Social care funding options
Personal budgets and direct payments
If you are eligible for adult social care funding you can either ask the local authority to manage your budget and find suitable care you need, or you can opt to receive a personal budget with direct payment of funds to yourself for you to make your own care arrangements.
A personal budget is the overall cost of the care and support your local authority has means tested will be available to you. Direct payments are a funding choice in personal budgets, whereby you receive the payment to manage and organise your own care arrangements, whether that is in your own home or from moving into residential care. Direct payments can be used to pay for care services, equipment or activities that meet your social care needs either from an individual or an organisation.
If you manage your own personal budget you will be free to choose the provider you wish to receive care from, where as if the local authority manage it you will be restricted to using a provider from their preferred supplier list.
Funding respite care
If you are a family carer looking after an elderly loved one and need respite care to afford you a break, you could be eligible for social care funding from your local authority. The local authority will conduct a community care assessment of your loved one to determine if they are eligible for full or part funding for respite care. The process and criteria by which funding respite care is awarded will differ between local authorities, depending upon available finance and policy priorities.
Charity funding for respite care
If you are unable to secure social care funding for respite from your local authority you may be able to receive help and support from a local or national charity which provide much-needed funds to enable respite breaks for carers. These include The Respite Association, The Ogilvie Charities, The Victoria Convalescent Trust and The League of the Helping Hand (LHH).
Before you consider social care funding you should explore whether you are entitled to health care funding. Healthcare in the UK is free at the point of delivery. Therefore, if you have an identified healthcare need and are receiving care for this in your own home, you may be eligible for NHS Continuing Healthcare funding, which is arranged and funded by your local Clinical Commissioning Group (CCG). A healthcare need relates to the treatment, control or prevention of a disease, illness, injury or disability and the after care of a person living with these conditions.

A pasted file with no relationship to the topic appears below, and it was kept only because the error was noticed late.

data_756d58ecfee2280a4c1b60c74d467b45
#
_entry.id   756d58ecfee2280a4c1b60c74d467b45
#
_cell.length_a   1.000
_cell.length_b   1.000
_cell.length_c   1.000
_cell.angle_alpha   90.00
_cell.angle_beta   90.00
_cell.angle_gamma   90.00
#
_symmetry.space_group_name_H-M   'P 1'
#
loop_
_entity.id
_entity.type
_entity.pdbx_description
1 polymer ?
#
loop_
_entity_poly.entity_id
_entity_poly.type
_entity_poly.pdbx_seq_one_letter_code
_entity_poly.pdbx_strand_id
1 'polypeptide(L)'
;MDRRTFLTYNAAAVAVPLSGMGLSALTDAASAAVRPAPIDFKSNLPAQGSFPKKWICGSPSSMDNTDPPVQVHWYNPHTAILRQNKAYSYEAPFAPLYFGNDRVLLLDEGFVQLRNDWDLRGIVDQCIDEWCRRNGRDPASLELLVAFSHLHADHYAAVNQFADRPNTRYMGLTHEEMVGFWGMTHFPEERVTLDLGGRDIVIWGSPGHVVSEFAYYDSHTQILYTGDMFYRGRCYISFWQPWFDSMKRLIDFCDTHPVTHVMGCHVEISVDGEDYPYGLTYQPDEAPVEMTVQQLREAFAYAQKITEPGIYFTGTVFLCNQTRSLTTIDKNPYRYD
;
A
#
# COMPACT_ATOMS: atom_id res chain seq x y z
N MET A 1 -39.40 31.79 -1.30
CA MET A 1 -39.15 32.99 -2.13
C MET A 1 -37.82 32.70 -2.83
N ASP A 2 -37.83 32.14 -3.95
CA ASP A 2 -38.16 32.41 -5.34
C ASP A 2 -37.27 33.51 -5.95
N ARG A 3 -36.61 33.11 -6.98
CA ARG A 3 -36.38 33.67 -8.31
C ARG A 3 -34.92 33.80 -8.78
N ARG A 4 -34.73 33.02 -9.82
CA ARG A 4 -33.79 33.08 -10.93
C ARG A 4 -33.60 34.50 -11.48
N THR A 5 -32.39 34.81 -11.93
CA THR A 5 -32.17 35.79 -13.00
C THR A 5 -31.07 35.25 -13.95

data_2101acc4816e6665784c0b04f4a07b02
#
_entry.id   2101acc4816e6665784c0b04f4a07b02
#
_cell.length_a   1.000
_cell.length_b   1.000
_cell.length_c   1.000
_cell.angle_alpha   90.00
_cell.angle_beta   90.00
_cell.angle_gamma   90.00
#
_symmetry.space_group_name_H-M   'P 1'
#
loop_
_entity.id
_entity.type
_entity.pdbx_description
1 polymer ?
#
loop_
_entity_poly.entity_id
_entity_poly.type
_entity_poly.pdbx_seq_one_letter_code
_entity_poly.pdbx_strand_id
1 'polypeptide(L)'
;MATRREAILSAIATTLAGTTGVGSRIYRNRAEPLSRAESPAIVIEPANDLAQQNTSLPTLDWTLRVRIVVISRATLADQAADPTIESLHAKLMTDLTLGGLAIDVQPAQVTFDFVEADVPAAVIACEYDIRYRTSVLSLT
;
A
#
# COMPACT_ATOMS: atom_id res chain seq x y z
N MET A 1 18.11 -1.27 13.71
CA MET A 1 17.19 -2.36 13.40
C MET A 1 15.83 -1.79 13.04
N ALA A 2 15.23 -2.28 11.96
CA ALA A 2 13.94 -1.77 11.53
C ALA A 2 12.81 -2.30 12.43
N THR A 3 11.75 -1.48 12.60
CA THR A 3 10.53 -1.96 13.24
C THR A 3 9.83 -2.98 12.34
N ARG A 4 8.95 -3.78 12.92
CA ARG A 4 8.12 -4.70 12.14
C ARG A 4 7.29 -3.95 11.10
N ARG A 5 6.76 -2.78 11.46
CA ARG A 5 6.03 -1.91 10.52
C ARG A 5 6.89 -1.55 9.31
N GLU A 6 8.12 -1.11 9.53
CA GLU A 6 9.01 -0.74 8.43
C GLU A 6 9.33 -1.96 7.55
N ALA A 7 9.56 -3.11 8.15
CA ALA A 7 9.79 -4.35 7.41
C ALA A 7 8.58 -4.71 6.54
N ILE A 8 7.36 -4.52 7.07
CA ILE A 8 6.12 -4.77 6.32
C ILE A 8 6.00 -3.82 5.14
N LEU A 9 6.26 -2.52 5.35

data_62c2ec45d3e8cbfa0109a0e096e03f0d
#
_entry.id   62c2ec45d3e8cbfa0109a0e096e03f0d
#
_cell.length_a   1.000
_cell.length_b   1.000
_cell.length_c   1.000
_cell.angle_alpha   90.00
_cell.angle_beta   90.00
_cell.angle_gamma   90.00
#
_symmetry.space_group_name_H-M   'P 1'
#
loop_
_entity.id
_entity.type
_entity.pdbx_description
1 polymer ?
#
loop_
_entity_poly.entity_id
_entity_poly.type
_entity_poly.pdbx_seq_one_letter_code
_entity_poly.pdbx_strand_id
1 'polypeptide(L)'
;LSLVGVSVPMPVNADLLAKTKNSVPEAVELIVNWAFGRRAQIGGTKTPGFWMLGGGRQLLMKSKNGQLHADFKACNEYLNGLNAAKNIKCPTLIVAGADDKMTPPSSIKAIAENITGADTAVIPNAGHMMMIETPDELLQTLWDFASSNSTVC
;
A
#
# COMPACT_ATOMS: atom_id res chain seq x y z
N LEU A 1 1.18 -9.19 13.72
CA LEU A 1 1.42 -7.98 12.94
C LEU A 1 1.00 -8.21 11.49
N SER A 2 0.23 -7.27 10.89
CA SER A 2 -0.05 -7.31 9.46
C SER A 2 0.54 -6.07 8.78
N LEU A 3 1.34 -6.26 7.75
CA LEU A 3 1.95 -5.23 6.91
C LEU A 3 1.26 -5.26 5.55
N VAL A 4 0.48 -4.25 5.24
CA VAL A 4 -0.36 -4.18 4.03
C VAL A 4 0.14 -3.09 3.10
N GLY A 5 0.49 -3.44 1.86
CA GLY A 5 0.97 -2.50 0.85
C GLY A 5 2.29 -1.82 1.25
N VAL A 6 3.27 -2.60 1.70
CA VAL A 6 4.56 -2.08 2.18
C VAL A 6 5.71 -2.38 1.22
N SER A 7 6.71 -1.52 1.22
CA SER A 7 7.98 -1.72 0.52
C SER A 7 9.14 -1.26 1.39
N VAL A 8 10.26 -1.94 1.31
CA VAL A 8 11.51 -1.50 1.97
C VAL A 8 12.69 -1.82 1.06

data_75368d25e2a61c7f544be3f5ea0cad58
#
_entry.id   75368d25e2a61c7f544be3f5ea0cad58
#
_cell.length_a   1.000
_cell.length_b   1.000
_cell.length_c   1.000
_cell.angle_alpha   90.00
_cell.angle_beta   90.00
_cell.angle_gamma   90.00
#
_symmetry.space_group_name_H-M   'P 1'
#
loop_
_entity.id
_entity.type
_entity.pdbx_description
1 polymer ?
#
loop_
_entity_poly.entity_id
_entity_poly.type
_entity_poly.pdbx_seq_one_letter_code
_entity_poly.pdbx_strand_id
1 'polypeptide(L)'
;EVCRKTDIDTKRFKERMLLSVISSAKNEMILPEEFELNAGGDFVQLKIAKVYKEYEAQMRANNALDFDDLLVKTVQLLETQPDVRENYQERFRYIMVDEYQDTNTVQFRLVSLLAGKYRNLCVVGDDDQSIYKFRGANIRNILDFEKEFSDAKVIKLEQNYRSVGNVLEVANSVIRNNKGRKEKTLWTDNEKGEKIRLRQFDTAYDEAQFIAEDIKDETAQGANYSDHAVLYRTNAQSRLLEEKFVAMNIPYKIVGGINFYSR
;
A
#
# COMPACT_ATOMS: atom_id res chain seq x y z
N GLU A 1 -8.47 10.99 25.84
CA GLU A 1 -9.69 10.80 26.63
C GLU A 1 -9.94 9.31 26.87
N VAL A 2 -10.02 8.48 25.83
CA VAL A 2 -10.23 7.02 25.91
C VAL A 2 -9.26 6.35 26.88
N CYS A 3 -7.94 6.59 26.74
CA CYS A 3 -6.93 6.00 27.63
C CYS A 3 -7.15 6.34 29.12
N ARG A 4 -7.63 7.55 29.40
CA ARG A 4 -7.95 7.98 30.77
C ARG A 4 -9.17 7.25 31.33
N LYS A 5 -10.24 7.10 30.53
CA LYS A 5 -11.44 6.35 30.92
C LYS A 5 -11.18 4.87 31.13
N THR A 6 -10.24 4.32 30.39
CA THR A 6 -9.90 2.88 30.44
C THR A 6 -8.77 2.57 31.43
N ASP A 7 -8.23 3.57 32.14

If you feel you are entitled to this funding, you need to visit your GP who will complete an initial assessment and refer your case to the CCG for consideration.
They will then ask you to complete full assessment with a multidisciplinary team of healthcare professionals so they can understand the complexity of your needs.
Sadly, for many, specialist conditions like dementia are not in isolation considered a healthcare need so care for dementia is not necessarily funded by NHS Continuing Healthcare. It is always worth checking though, as funding can considerably contribute to the overall cost of care and in many cases will fund the total cost. Find out what healthcare funding could be available to you here.
Local authority support
In addition to social care funding, you may be entitled to other local authority support that contributes to social care funding options available, including discounts on your council tax, attendance allowance and savings credit – all of which can reduce the cost of receiving care in your own home. Find out what local authority support is available to you here.